But Britain is not alone. The US, despite a stronger recovery in GDP growth than the UK, has also seen stagnant living standards for most people in work. Income growth for the bottom 90% has been going backwards in Japan for a decade while low levels of demand and premature austerity are creating deflation in the Eurozone.

In our report we argue that not only social justice, but also public support for our open, global trading system and trust in democracy depend on getting it right.

And we show that, in the face of global competition and rapid technological change, developed countries cannot succeed through a race to the bottom in which companies simply compete on costs as working people see their job security eroded and their living standards stagnate or decline.

We argue that a race to the top requires policies to support more good jobs and higher wages, boost skills for everyone, support innovation, encourage long-termism in private and public sectors and so raise productivity.

In the UK, the policy solutions include greater support for young people facing long-term unemployment, more and better quality apprenticeships, expanding free childcare for working parents, raising the minimum wage faster than earnings, reforming corporate governance to encourage long-term investment, an independent National Infrastructure Commission, giving city and county regions the powers and budgets to drive growth and support clusters, a proper British Investment Bank and reform of the banking sector.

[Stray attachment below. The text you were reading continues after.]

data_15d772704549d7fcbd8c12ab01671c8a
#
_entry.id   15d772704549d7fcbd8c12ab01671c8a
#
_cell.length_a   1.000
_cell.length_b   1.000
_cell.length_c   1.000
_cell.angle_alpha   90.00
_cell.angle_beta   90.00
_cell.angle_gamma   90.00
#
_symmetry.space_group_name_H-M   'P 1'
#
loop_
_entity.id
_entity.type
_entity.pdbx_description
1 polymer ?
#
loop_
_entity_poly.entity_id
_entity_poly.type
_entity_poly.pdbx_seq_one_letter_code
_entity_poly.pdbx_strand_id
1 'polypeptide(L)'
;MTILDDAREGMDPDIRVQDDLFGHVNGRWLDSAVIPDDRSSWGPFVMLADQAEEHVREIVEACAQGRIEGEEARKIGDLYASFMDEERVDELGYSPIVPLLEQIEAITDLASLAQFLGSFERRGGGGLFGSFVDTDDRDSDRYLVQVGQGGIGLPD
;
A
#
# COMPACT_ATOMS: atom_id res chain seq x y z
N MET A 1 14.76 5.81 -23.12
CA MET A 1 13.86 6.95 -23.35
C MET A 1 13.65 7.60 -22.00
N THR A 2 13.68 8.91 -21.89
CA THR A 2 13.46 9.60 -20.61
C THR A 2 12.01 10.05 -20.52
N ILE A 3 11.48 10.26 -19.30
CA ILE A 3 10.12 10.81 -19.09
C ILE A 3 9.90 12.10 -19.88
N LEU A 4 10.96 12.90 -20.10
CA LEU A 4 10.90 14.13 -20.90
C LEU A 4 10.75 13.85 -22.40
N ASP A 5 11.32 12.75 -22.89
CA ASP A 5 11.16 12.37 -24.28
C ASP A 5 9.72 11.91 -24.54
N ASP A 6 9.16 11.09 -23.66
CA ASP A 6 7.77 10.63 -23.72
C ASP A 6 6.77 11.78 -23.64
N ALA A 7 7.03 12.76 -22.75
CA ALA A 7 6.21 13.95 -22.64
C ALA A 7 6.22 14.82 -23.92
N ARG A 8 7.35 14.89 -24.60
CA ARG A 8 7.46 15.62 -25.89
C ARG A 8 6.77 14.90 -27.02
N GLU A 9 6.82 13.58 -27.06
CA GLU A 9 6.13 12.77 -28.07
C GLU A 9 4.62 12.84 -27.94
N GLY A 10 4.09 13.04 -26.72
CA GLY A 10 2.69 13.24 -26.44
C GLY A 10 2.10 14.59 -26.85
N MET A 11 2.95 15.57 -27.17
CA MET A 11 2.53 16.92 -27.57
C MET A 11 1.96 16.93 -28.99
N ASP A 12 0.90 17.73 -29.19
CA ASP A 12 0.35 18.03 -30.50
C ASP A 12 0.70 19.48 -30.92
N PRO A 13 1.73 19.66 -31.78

But we also argue that we need more international cooperation not less to deliver inclusive prosperity at home and abroad. We need internationally agreed progressive policies to support global growth, open up markets through greater cooperation on trade, progress on stronger international financial regulation and international cooperation to tackle tax avoidance.

Without a strong and progressive response, the danger is that our politics will tend toward populism and insularity. But a better future is possible, one that combines openness with solidarity, dynamism with security and innovation with equity. That is what we mean by a new Inclusive Prosperity for the 21st Century.‎

You can read the full report at: https://www.americanprogress.org/issues/economy/report/2015/01/15/104266/report-of-the-commission-on-inclusive-prosperity/

Posted January 15th, 2015 by Ed
January 15th, 2015

Transcript of Ed’s interview with BBC News from Washington DC

Transcript of Ed’s interview with BBC News from Washington DC:

Interviewer: “You’re here in Washington at the moment, we’re often told about the special relationship between Britain and America. What’s your view of the special relationship at the moment between the two countries?”

Ed Balls: “I think we have a common challenge not just to meet issues of international security but also to make sure that our economies not only grow but deliver rising living standards and we’ve been seeing stagnating living standards in Britain and America.